What Hasn't Changed This Fall

By Annie Behari


what hasnt changed fo the fall

Seniors, what’s still in your control?! You’re probably thinking that you are doomed. After all, we’re in the middle of a global pandemic that has severely affected our country in particular. There are also a lot of other things going on: a reckoning regarding race and identity, a divisive election coming up in November, and general anxiety about what the rest of the year will look like.

At Collegewise, we always focus on what you can control. Otherwise, you waste a lot of energy that you should be using somewhere else. So, this fall, here are the things that are still in your control:

Fall grades

Even though application deadlines are usually between October and January, you are still expected to share first semester grades with all of the colleges you applied to. Surprised? You shouldn’t be; colleges need to know that you’re not slacking off during your senior year. Colleges use these grades to help better understand your growth as a student, especially one about to enter college. This year, though, because of your disrupted junior year, these first semester grades are more important than ever. Due to the impact of COVID-19, your junior year might not be an accurate measure of who you are as a student. This is especially true if your school went pass/fail or credit/no credit. Your first semester grades senior year will help tell a more thorough story. Whether you’ll be in classes at school or online this fall, take senior year seriously. (And, yes, colleges will ask to see grades from the second semester of senior year, too!)

Deadlines

Last month, Princeton University announced it was getting rid of its Single Choice Early Action program this year and keeping Regular Decision as its only application round. It’s likely that we‘ll see more movement with regards to application deadlines as the fall approaches and COVID-19 impacts test sittings, school openings, and even state openings. No matter what, colleges and universities will adjust deadlines accordingly to accommodate students.

Here’s what won’t change: you are applying to college this fall. That might be in October or it might be in January, but you are applying. That means that when applications open on August 1, you should prepare your applications and write your essays as though nothing has changed, because this part hasn’t. Be prepared for announcements that alter deadlines or decision rounds, though. That will require some dexterity and adaptability on your part, which I know isn’t ideal, but that’s the only way to maintain your sanity in such an unpredictable year. Get your applications ready and be flexible. No matter what happens to deadlines, remember to submit your application anytime earlier than an hour before it’s due in order to avoid technical trouble. (And it will happen—trust.) There are enough obstacles to contend with this year; you don’t want to create another one.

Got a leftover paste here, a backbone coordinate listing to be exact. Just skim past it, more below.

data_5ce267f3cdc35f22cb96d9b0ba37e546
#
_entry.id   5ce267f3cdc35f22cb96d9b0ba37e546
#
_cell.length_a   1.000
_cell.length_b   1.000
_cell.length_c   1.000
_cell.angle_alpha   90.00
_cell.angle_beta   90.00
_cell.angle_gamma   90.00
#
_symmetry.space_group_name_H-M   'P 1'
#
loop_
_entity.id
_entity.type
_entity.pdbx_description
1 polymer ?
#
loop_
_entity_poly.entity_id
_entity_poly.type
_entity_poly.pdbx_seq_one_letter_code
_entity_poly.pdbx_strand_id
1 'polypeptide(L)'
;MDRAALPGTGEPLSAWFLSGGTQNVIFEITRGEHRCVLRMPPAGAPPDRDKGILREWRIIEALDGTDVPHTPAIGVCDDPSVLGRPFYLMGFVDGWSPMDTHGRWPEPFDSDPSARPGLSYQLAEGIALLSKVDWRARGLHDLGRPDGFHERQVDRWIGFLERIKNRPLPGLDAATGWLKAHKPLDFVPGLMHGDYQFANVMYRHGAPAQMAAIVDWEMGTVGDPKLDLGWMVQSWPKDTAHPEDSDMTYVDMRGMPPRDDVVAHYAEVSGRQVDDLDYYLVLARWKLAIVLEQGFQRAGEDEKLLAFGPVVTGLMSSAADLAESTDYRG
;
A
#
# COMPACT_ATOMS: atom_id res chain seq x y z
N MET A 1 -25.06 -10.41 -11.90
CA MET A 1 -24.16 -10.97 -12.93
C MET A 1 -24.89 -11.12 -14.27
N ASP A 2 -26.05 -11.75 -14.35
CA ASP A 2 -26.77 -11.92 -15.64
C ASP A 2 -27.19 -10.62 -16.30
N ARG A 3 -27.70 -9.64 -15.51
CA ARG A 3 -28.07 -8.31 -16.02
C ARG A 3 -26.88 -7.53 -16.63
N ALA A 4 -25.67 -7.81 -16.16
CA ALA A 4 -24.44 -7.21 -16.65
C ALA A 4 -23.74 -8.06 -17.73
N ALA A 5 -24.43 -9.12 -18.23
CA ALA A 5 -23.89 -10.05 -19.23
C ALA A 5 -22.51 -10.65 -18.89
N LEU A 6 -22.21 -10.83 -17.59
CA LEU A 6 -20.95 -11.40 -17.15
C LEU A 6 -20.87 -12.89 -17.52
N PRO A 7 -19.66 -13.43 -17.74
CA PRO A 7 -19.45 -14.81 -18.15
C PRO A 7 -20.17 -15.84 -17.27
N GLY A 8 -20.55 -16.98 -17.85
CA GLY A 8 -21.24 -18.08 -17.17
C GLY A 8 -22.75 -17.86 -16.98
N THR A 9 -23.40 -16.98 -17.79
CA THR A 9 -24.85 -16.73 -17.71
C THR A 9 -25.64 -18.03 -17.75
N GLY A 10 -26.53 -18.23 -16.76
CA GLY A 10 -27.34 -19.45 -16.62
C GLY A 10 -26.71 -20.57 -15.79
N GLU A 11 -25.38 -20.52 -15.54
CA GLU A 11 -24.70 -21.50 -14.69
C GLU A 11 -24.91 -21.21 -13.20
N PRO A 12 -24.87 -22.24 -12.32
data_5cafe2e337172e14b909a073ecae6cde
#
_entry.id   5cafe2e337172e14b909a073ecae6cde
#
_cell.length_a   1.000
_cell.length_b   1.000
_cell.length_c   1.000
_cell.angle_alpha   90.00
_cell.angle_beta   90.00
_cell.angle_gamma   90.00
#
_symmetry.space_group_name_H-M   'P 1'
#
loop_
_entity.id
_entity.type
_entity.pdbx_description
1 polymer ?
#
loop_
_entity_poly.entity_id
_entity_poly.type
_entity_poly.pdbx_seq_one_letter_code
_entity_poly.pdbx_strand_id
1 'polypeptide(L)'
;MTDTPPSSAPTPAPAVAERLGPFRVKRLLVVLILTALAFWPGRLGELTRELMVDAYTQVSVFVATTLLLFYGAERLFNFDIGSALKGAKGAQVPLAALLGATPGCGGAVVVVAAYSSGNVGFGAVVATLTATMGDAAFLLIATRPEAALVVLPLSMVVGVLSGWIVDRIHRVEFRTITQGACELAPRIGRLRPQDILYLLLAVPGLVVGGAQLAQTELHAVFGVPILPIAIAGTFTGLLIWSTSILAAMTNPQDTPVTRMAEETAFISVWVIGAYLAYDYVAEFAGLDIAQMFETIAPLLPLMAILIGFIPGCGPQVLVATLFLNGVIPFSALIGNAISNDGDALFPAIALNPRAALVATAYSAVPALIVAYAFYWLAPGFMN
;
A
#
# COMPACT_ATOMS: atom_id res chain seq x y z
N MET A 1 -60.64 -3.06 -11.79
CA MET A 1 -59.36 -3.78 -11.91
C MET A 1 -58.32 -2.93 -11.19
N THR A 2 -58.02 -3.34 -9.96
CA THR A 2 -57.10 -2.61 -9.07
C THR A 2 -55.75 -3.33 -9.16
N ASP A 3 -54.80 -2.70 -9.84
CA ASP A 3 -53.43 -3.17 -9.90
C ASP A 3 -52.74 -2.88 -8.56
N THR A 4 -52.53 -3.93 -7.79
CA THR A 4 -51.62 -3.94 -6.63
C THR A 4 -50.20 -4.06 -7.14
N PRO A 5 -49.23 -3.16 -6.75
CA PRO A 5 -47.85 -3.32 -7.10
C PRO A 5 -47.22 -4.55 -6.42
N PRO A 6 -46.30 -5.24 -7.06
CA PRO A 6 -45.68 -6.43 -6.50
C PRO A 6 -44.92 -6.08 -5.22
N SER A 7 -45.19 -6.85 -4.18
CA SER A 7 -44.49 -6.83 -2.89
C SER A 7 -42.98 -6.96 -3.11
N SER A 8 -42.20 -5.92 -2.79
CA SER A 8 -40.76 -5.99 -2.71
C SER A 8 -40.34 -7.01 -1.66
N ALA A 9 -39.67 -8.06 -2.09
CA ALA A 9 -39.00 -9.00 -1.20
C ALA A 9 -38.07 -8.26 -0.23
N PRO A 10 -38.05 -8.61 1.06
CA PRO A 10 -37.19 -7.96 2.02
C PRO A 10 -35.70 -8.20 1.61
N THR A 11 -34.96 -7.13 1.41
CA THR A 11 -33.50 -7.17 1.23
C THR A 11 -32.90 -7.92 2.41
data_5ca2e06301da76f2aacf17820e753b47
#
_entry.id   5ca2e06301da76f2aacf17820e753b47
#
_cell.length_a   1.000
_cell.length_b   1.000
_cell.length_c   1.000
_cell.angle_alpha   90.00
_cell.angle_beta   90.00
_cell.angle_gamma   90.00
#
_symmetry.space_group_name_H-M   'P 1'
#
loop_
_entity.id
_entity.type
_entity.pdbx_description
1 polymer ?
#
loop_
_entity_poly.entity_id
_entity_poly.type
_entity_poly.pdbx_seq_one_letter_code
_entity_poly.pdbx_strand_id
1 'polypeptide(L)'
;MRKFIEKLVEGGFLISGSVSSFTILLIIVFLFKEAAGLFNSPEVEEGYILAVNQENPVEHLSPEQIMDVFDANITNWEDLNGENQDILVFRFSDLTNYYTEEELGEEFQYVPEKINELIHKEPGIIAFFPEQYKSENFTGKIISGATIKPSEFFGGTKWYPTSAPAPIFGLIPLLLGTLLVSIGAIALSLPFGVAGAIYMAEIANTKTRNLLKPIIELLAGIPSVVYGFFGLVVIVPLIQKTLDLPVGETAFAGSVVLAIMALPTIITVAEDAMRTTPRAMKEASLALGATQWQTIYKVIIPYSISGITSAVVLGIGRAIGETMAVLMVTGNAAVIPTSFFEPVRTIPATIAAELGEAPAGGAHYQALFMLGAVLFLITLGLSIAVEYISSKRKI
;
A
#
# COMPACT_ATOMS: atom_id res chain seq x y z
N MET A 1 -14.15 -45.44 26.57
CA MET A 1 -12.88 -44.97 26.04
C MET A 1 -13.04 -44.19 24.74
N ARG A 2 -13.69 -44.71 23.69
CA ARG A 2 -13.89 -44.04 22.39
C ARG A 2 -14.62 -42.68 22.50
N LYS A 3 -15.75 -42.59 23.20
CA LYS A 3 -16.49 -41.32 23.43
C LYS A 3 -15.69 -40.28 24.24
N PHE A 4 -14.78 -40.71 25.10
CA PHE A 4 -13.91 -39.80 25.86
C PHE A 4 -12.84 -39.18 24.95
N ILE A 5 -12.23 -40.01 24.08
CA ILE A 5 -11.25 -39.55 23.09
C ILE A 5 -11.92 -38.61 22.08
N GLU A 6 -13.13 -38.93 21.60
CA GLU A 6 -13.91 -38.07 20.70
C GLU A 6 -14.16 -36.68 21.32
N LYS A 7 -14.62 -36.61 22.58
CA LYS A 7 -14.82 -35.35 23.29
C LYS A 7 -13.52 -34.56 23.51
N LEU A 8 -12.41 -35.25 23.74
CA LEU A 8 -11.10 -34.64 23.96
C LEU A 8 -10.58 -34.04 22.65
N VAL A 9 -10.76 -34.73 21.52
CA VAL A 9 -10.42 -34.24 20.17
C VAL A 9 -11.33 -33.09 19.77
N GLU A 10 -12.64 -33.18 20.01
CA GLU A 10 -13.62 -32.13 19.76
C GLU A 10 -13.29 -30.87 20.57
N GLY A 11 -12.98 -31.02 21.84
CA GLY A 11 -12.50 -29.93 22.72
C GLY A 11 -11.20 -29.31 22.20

Demonstrating Interest

You might not have been able to visit some of the colleges on your list before COVID-19 forced us into a lockdown. That’s okay, because there are lots of ways to demonstrate your interest in a college. Take a look at American University’s visit page—you can get a sense from just looking at it that demonstrated interest is important to them, and they’ve made it accessible to you in every way possible. For every college on your list, make sure you are demonstrating interest however you can: signing up for mailing lists, participating in virtual webinars or information sessions, or taking virtual tours. Send emails and attend discussions with admissions folks. This is the time of year when colleges usually host hundreds of visitors a day, so they are creating the programming to allow you to “meet” them. Take advantage of it.

Stop worrying

I know that probably feels impossible now. Trust me, I can worry with the best of ‘em. 2020, though, has shown all of us what the most important things are: our health and safety, and the health and safety of the people around us. The importance of testing has fallen to the wayside, with so many colleges opting to go test-optional—so how important was it, really, from the start? Don’t spend your energy worrying about things that are not just out of your control, but are not as important as you thought they were. This is a great time to set your priorities and live by them as we weather the rest of the year.